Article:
Want to be a happy parent? Let go of these 15 things to find joy

Last updated: 08-09-2020

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Want to be a happy parent? Let go of these 15 things to find joy

Want to be a happy parent? Let go of these 15 things to find joy
Carol Tuttle
September 03, 2017
Because parenthood is challenging, we can sometimes forget how to just be happy in the midst of it all.
So I invite you to consider which of these 15 things keeps you from happy parenting. My advice?
Let them go. Allow yourself to be a happy parent for your child—and yourself.
Mama, it is time to let go of the following:
1. “Supposed to"
We were conditioned by our own early family experiences to believe that parenthood or childhood are supposed to look a certain way. But if you hold onto the way things are “supposed" to be, you may miss enjoying how they actually are.
Be willing to question what you prioritize as a parent and why.
2. Keeping score
What does your mental score-card keep track of—Which parent does more? Who's most consistent? Which mom contributes most in your child's class? Keeping score wastes energy. Just do what you feel inspired and able to do.
Don't feel obligated by others' contributions. Don't obligate them to live up to yours.
3. Force
As a parent you have a responsibility to set boundaries. But if a child consistently resists a certain boundary, don't just force them to comply. Ask yourself and your child, “Why?" Think of yourself as your child's trusted and effective guide, not their dictator.
When they experience you this way, they're more likely to listen, which means less struggle and frustration for both of you.
4. Yelling
If you're not a yeller, this one isn't for you. But if you tend to yell when upset, consider this question: Has yelling strengthened your relationship with your child? Yelling usually happens in anger and it often frightens and intimidates children. It destroys trust and a child's feeling of safety.
Pay attention to times and circumstances when you yell and then commit to changing those scenarios in the future.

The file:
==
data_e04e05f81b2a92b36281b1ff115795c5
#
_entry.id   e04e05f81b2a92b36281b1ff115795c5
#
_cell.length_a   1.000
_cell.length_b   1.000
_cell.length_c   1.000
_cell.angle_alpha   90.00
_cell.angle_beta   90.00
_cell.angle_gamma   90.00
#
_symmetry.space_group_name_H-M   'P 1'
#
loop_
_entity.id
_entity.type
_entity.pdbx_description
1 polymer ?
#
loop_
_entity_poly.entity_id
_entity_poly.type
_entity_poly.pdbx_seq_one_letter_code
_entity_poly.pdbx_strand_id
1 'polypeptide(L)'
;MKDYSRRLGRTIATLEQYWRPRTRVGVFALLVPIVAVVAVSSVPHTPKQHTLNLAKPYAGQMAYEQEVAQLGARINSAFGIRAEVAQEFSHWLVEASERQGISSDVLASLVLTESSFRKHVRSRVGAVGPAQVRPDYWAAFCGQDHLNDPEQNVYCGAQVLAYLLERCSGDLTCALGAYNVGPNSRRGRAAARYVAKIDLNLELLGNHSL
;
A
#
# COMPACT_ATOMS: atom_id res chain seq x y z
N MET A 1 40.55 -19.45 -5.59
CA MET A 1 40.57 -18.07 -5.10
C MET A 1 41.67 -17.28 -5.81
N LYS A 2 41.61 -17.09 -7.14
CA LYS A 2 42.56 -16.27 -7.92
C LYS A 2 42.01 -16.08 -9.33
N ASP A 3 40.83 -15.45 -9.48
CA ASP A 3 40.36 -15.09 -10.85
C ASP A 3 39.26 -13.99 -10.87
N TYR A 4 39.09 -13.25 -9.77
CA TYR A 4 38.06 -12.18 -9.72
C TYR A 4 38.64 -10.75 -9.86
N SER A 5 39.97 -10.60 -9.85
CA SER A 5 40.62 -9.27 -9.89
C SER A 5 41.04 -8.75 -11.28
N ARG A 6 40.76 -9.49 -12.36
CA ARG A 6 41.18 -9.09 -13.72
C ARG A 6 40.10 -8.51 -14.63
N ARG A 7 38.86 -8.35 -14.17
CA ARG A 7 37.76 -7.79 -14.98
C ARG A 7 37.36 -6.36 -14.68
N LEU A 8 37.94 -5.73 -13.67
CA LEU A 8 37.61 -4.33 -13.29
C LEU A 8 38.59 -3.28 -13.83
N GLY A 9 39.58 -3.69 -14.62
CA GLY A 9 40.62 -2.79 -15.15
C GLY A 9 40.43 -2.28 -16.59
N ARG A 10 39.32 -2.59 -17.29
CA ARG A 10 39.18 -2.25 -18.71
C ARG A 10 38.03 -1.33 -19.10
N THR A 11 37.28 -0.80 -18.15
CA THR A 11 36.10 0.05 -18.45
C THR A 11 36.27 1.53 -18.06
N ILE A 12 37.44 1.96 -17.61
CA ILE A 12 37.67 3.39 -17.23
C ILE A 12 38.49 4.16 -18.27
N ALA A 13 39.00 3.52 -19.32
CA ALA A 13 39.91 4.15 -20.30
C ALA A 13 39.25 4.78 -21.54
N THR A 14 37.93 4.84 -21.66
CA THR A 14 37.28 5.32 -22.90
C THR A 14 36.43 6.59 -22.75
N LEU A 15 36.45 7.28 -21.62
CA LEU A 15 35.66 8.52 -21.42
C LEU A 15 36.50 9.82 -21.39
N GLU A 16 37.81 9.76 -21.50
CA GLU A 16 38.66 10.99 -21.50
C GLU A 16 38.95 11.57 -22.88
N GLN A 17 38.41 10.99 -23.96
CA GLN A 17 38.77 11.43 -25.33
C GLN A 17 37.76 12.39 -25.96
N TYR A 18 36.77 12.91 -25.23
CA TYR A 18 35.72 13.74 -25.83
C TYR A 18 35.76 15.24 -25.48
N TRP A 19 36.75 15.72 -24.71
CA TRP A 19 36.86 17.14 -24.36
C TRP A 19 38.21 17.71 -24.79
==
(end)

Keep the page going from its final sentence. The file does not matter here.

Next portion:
5. Your need to look perfect
There is no such thing as a perfect parent . Embrace your imperfections. Laugh at yourself. The best parents are willing to always learn, change and improve.
6. Worry
Compulsive worrying doesn't make your child any safer. It doesn't make you any happier. And it teaches your children to live in fear.
Release your worries and cultivate gratitude for your child's safety in the present moment.
7. One-size-fits-all rules
Every child is unique. What works for one won't always work for another. Certain standard rules apply across the board (for example, everyone needs to speak respectfully). But consider the possibility that being a fair parent doesn't mean doing the exact same thing in the exact same way for every child.
8. The food fight
If you demand a certain number of bites from your children, you set yourself up for struggle at the table—and you set your children up for struggles with food later in life.
Guide, direct, encourage, and prepare healthy food . Let your child voice their preferences. Focus on healthy overall patterns, rather than forcing a certain regimen at a specific meal.
9. Your role as events coordinator
If you feel like parenthood is a treadmill you can't keep up with, you may be taking too much responsibility for your children's time. Make plans that are supportive to your children's development, but don't map out every minute for them.
Downtime is supportive to many children. Moments of boredom allow children to take responsibility for their own time. Make resources available and then let your children create the experience they want. You'll all be happier.
10. Unhealthy self-sacrifice
As a parent, you generously give love, time, and attention. But you shouldn't give up your core self just because you're a parent. When you ignore your basic needs, you teach your children that when they grow up, they shouldn't take care of themselves.
11. Guilt
Parents sometimes fall into the self-sacrifice trap because they feel unnecessary guilt. Guilt can be useful if you use it to recognize where you need to make changes. But overwhelming, paralyzing guilt that makes you feel worthless as a person or parent doesn't accomplish anything.
You are enough, just as you are.
12. One-sided decisions
As the parent, you often have the final say. But you and your child will both be happier if it's not the only say. When age-appropriate, involve your child in decisions that will affect them.
By showing children the decision-making process, you'll empower them to make their own good decisions in the future.